Along his path to the CFO office at technology firm Trintech, Omar Choucair’s segue from radio to high tech was among his most consequential career transitions.
“There were not a lot of radio companies based in Dallas, Texas, at the time, and there was this young but growing tech company. While it was a calculated risk on my part, I liked the people, and the executives were hard-charging, which I also liked,” says Choucair, when asked to recall some of the decision-making behind his leap to the high-tech realm.
Today, as Trintech’s finance leader, Choucair has a list of CFO priorities that includes making performance measures more accessible across the organization.
When it comes to Trintech’s approach to FP&A, Choucair is typically analytical: “I think that the bones are there and the data are there, but the difficult part lies in organizing the FP&A team around the question of how we get this put together into a form that people can really look at and use to make decisions.”
Choucair says that he wants people to second-guess the factors currently driving performance and that they should be routinely asking the question, “Why did this happen last week or last month versus three months ago?”
One recent development that is helping to energize performance measurement at Trintech as well as across the Software-as-a-Service (SaaS) realm is the broadening publication of KPIs.
“Today, versus a couple of years ago, we now have many of these public companies publishing their KPIs through their Investor Day presentation decks or their 10-K and 10-Q financial filing disclosures. So there's a lot of information that we can now mine in order to track how we’re doing when compared to everybody else,” explains Choucair.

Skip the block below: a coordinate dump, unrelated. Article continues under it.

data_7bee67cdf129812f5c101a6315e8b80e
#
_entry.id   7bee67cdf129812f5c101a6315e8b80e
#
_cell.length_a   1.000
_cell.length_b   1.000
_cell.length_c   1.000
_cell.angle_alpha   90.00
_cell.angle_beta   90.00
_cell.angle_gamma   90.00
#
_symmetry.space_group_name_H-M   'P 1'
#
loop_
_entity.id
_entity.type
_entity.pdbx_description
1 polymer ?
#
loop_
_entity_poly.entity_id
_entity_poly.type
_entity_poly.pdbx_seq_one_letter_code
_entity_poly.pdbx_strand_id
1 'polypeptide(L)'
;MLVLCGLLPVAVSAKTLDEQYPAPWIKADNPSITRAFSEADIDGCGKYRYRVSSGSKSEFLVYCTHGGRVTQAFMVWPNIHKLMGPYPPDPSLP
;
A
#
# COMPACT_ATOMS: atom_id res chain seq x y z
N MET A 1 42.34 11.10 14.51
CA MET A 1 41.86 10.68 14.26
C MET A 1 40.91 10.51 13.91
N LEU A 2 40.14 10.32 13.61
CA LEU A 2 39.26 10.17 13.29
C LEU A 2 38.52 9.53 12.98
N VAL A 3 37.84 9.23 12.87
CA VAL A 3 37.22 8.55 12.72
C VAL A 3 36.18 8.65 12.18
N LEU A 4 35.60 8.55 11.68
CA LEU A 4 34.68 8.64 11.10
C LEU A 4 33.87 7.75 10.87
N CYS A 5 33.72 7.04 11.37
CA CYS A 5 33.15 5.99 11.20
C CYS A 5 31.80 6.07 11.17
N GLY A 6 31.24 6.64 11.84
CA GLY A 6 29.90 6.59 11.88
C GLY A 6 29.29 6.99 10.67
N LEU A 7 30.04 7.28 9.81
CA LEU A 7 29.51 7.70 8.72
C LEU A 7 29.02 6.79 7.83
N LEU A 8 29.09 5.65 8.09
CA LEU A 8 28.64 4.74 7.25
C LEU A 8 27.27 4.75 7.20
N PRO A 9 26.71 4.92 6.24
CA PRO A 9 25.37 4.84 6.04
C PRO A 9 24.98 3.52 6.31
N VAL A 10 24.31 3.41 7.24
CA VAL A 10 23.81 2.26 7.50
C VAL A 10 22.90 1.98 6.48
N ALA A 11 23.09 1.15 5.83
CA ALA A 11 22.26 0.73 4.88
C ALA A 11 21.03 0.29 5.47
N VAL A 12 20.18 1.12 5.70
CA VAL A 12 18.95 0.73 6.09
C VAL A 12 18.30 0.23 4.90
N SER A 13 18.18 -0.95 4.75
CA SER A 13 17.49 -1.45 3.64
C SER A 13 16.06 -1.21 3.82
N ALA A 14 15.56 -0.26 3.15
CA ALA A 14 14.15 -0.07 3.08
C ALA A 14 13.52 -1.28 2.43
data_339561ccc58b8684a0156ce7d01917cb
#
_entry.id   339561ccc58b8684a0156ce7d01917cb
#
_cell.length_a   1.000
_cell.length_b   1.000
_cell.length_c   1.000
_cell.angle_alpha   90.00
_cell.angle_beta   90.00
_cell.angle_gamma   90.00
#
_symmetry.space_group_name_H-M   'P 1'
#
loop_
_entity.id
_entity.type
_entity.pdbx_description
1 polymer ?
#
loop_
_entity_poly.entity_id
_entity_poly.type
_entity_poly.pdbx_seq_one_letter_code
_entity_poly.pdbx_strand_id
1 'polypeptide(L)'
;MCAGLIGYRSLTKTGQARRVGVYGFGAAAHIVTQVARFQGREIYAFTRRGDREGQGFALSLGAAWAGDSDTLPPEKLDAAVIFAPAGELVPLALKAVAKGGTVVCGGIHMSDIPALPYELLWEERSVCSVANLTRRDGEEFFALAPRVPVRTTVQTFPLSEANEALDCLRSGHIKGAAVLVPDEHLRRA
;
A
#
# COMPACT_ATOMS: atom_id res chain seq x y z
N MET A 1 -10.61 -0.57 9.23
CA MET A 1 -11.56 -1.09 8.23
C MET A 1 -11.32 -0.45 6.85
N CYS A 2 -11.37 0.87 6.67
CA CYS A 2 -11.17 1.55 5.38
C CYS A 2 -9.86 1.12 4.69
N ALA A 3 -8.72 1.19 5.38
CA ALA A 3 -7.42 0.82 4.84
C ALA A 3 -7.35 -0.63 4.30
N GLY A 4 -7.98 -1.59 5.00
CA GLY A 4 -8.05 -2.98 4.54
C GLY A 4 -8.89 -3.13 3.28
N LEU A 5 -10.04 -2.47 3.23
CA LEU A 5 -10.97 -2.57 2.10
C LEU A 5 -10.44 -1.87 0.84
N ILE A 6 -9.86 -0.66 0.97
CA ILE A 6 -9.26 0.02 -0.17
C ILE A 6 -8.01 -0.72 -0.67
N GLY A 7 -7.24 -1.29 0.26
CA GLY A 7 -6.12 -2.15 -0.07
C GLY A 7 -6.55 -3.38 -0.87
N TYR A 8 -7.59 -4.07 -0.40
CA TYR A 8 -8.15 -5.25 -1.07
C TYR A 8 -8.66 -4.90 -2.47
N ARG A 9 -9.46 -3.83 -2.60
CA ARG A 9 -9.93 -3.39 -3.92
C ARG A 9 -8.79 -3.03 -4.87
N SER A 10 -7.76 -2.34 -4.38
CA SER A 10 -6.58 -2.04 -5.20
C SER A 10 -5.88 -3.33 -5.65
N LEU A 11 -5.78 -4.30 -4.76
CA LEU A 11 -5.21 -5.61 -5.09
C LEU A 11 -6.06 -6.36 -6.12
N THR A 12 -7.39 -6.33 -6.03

CFOTL: Tell us about your experiences inside the high tech industry?
Choucair: Trintech is my third technology company as CFO. Immediately before this, I was with a software company that was another private equity–backed firm that sold digital advertising on a subscription basis. We had a platform that was a B2B play and very competitive with a lot of the other technology companies that were selling into B2B with marketers all across the U.S. Before that, my first CFO opportunity was with a technology software company that distributed TV commercials and other short-term content on behalf of advertisers and marketers to television stations and cable outlets. So, I’ve been in an interesting space in that I’ve been in three different technology companies and the last two were SaaS. The first one was software, but it was sold by the drink.
I think that what’s interesting about this business is that there’s a significant opportunity on the large enterprise side. The office of the CFO has changed tremendously in the sense that there are so many different applications that you can bring to automate a lot of the functions, whether it’s your financial planning, your tax compliance, and so forth. It could be your payroll; it could be your travel; it could be your HR. With all of these additional SaaS-based applications today, maybe only a third or 25% of them were even available two or three years ago. In terms of where we think we are today, we think that we’re in the second or third inning of what we can do with the office of the CFO in terms of automating and creating this ROI for CFOs and automating the way that they close the books.